Bands for Bodybuilding | Being Real - interview with f=ma, Invain and Behemoth | Up Your Bench Press 30lbs in 30 days! | The Secrets of Intermittent Fasting
Sports Supplement Review
The past decade has seen a boom in the supplement industry, with new products cropping up on a regular basis. The majority of these products eventually fade, making way for “the next big thing.” In this article we will cover what just might be that next thing and one of the most exciting supplements to come along in quite a while. We will also explore a few of the more popular supplements currently on the market and weigh the potential benefits against the potential risks of these products. Additionally, I’ll provide an Anabolic Index rating for each supplement, which quantifies exactly how much each product will help you achieve your goals.
Covered in this Article:
- The newest rock solid performance enhancing supplement
- Potentially harmful supplement ingredients
- Arginine (aka Nitric Oxide stimulators)
Beta alanine (BA) is a naturally occurring amino acid in our bodies, and is fairly unexciting. The interesting part happens when BA combines with another amino acid called histidine forming a dipeptide known as Carnosine. Carnosine normally exists in our muscles, acting primarily as a buffer to resist changes in pH. Over the past few years, research has shown additional benefits of Carnosine, which makes it so intriguing for us. Much like creatine, we can “load” our muscles with Carnosine by supplementing with BA, thus reaping even greater benefits (12, 13).
The buffering of lactic acid by Carnosine doesn’t seem like a big deal at first glance. In fact, some may dismiss the true benefits by assuming that this simply means less of a burning sensation will occur when training. But, increasing buffering capacity cannot only improve performance; it has the potential to increase muscle growth and strength gains.
As far as training, the ability to push harder means a greater stimulus for adaptation for strength and muscle growth. This is especially true for the high threshold fast fibers, because these are the fibers that have the greatest capacity for Carnosine storage. Intra-muscular Carnosine levels are largely fiber type dependent, in that; the faster the muscle, the more Carnosine it has (24). Taking this one step further, Carnosine itself contributes some of the contractile properties responsible for fiber typing. In other words, fast muscles may have specific contractile properties because they have a lot of Carnosine; and it is Carnosine that helps make them fast. This is supported by several studies showing that Carnosine enhances maximum contraction speed of fibers, meaning that our muscles can contract more quickly (2, 26). From this, it stands to reason that fast athletes like sprinters are known to have more muscle Carnosine than endurance athletes (20).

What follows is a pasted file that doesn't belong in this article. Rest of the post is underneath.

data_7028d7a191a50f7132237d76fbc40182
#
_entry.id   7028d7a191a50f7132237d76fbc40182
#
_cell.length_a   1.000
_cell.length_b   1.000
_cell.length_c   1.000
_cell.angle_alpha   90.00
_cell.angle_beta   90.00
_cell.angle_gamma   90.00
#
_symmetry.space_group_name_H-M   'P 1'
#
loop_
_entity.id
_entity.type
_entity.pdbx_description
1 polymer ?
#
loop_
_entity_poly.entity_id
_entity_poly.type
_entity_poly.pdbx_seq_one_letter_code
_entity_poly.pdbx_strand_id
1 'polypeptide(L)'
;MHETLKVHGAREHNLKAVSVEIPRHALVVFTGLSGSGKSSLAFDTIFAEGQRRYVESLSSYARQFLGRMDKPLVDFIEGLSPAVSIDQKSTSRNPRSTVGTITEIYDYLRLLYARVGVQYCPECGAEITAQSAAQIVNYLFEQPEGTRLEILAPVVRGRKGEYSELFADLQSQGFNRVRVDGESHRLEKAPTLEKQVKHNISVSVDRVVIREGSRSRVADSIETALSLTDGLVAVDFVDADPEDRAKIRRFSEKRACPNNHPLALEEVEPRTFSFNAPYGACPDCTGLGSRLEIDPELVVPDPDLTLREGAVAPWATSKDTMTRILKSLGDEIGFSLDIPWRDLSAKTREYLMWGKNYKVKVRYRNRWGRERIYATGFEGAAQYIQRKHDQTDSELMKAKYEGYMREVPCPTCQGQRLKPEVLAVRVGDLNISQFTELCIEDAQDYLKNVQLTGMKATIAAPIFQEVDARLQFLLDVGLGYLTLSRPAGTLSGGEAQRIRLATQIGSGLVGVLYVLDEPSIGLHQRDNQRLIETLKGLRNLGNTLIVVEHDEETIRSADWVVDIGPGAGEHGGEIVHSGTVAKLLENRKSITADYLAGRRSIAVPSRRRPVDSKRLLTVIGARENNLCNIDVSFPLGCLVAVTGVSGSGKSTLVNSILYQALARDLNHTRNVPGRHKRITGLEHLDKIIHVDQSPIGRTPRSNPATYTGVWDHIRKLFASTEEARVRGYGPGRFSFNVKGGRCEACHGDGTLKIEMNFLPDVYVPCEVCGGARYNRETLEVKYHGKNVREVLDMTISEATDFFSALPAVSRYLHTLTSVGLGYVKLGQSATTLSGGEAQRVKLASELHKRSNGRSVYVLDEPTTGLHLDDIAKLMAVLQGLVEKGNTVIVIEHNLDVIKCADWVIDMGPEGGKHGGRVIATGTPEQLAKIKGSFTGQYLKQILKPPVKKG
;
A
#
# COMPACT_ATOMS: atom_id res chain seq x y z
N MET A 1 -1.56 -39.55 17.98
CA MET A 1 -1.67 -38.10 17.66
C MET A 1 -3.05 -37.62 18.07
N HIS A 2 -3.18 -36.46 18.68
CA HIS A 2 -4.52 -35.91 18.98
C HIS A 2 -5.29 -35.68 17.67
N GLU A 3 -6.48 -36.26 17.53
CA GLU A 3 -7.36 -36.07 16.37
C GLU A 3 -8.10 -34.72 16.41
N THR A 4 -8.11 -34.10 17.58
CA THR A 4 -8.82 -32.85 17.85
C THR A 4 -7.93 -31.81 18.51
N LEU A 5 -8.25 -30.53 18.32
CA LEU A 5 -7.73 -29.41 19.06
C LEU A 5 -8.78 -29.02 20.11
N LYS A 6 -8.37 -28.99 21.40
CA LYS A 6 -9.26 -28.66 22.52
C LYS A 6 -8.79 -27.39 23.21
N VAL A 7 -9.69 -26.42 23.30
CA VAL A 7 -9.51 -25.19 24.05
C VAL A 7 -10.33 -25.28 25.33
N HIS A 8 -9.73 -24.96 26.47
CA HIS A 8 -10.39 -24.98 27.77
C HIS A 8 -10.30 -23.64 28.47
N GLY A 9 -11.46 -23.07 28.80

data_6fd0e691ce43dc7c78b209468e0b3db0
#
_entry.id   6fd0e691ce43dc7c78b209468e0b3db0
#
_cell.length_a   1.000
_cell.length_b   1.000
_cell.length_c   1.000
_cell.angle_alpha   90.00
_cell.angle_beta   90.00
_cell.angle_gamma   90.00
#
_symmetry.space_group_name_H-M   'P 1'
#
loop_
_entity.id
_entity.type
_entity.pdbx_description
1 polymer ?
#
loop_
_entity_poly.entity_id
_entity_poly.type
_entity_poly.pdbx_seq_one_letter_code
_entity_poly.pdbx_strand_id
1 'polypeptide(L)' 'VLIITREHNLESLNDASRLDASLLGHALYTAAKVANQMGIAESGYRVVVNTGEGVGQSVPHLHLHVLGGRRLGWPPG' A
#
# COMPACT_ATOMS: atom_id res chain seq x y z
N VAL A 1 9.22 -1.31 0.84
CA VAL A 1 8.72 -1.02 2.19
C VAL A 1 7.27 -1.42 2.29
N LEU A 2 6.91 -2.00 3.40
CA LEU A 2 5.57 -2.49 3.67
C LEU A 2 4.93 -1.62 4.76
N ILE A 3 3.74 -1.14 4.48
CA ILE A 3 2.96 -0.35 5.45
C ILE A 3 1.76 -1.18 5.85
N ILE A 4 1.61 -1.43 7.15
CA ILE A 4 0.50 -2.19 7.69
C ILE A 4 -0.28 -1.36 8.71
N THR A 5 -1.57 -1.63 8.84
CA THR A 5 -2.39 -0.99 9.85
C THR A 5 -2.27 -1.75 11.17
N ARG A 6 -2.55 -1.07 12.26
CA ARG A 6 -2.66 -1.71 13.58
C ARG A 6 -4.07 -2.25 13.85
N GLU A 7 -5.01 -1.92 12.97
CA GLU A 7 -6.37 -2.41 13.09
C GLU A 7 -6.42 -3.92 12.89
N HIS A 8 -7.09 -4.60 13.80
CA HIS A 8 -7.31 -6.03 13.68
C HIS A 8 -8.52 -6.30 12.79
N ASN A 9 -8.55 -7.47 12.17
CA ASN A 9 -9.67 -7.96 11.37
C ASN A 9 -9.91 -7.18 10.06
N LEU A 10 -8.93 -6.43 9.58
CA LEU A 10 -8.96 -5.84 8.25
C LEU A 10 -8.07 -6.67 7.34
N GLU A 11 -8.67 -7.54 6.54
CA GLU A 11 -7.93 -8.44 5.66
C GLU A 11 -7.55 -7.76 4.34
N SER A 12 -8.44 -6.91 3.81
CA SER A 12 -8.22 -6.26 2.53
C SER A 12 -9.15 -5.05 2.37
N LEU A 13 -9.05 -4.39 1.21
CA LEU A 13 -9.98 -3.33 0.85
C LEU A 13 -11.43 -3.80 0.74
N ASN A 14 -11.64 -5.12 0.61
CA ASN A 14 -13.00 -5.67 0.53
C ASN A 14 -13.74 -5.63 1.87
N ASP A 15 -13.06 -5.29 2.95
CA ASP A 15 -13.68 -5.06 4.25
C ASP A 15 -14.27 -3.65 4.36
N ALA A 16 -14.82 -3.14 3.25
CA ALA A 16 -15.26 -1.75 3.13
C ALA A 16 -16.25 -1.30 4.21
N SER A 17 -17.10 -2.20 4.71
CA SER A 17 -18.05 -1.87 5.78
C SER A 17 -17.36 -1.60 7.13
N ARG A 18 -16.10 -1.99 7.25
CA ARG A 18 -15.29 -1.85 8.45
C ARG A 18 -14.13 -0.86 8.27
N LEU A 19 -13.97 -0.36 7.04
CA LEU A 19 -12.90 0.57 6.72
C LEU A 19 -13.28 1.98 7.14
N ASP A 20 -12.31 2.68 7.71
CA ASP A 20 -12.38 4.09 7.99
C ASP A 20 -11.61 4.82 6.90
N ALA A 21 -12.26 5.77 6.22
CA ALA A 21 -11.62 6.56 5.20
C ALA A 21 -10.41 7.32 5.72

BA and Fast Twitch Fibres:
The proper application of this concept is of critical importance, so let’s look at it in another way. It is often cited that humans have three main fiber types, which are (slowest to fastest): “Type I”, “Type IIA”, and “Type IIB” (21). Unfortunately, this is a bit of a misrepresentation, because humans do not actually have the lightning fast and powerful IIB fibers. Instead, our fastest type is a slower version called “IIX” (21).
Due to its ability to enhance contraction speed, increasing muscle Carnosine levels could conceivably move us closer to that IIB ideal! You can imagine the implications of this in everything from football to Olympic Weightlifting.
If Carnosine levels are elevated, they may protect against damage to our nerves, allowing them to fire at a faster rate than if damaged. Practically speaking, instead of performing at 90% the day after exercise, Carnosine may help you perform closer to optimum level. This is particularly useful for athletes who are repeatedly using the same muscles, without the ability to simply rest and recover for a few days.
By protecting nerve cells against oxidative damage, Carnosine may lead to synchronous muscle and nervous system recovery, and ultimately facilitate training while each tissue is optimized. This could not only provide a more powerful training stimulus (12, 23), but the advantages of being able to train more frequently are clear.
In terms of direct practical application, strength athletes and powerlifters are most concerned with neural recovery. This makes BA supplementation perfect for these athletes who want to keep the nervous system running quickly and efficiently. One of the greatest benefits of BA is that its use as a supplement is widely applicable, by both athletes and those interested in changing their physique. The people who benefit most from BA supplementation are the same as those who benefit from creatine. These athletes play sports including: football, hockey, wrestling/MMA, track etc. The ability of BA supplementation to enhance contraction speed even makes it useful for sports like table tennis, where quickness and agility are paramount.
Of course, BA is perfect for people looking to gain muscle and strength - just like creatine. Finally, due to the potential of enhancing neural recovery, beta alanine supplementation works well for strength athletes and powerlifters.
In summary, the following effects are noted due to Beta Alanine supplementation:
- Faster muscle contraction
- Resistance to anaerobic fatigue
- Increased stimulus for strength/muscle growth
- Enhanced neural protection and recovery
There are few supplements around these days that we can actually trust, so it’s pretty exciting when something like Beta Alanine comes around. With the numerous benefits to the human body, coupled with the observed increase in athletic performance, Beta Alanine is sure to be around for years to come!
Although BA is not directly anabolic, its ability to enhance gym performance yields the following score.
- Anabolic Index rating: 1
A number of supplements currently on the market contain a completely unnecessary and potentially dangerous substance called Glycocyamine.